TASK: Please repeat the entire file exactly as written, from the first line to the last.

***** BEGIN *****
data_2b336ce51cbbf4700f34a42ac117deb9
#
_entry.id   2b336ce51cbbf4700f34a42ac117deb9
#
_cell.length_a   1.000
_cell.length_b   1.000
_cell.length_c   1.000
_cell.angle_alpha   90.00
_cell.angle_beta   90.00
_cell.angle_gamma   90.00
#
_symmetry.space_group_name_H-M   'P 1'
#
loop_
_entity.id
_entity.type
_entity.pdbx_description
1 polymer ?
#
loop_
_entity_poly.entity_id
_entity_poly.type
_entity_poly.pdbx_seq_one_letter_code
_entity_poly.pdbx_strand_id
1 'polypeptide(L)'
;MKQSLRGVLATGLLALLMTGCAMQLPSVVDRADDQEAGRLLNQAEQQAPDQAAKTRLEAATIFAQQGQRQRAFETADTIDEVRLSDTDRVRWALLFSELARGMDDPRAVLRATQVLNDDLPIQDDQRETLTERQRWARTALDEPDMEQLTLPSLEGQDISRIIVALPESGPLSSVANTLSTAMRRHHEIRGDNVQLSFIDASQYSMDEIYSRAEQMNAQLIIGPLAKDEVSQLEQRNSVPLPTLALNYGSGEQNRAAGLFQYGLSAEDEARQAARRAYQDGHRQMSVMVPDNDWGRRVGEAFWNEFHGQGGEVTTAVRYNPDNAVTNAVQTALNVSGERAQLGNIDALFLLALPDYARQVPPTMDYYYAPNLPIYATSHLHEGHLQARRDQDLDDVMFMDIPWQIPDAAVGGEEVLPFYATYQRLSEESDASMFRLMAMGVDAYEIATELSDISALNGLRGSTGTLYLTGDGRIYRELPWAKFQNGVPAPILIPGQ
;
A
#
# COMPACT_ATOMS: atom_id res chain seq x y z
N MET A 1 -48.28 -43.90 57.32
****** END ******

data_2b336ce51cbbf4700f34a42ac117deb9
#
_entry.id   2b336ce51cbbf4700f34a42ac117deb9
#
_cell.length_a   1.000
_cell.length_b   1.000
_cell.length_c   1.000
_cell.angle_alpha   90.00
_cell.angle_beta   90.00
_cell.angle_gamma   90.00
#
_symmetry.space_group_name_H-M   'P 1'
#
loop_
_entity.id
_entity.type
_entity.pdbx_description
1 polymer ?
#
loop_
_entity_poly.entity_id
_entity_poly.type
_entity_poly.pdbx_seq_one_letter_code
_entity_poly.pdbx_strand_id
1 'polypeptide(L)'
;MKQSLRGVLATGLLALLMTGCAMQLPSVVDRADDQEAGRLLNQAEQQAPDQAAKTRLEAATIFAQQGQRQRAFETADTIDEVRLSDTDRVRWALLFSELARGMDDPRAVLRATQVLNDDLPIQDDQRETLTERQRWARTALDEPDMEQLTLPSLEGQDISRIIVALPESGPLSSVANTLSTAMRRHHEIRGDNVQLSFIDASQYSMDEIYSRAEQMNAQLIIGPLAKDEVSQLEQRNSVPLPTLALNYGSGEQNRAAGLFQYGLSAEDEARQAARRAYQDGHRQMSVMVPDNDWGRRVGEAFWNEFHGQGGEVTTAVRYNPDNAVTNAVQTALNVSGERAQLGNIDALFLLALPDYARQVPPTMDYYYAPNLPIYATSHLHEGHLQARRDQDLDDVMFMDIPWQIPDAAVGGEEVLPFYATYQRLSEESDASMFRLMAMGVDAYEIATELSDISALNGLRGSTGTLYLTGDGRIYRELPWAKFQNGVPAPILIPGQ
;
A
#
# COMPACT_ATOMS: atom_id res chain seq x y z
N MET A 1 -48.28 -43.90 57.32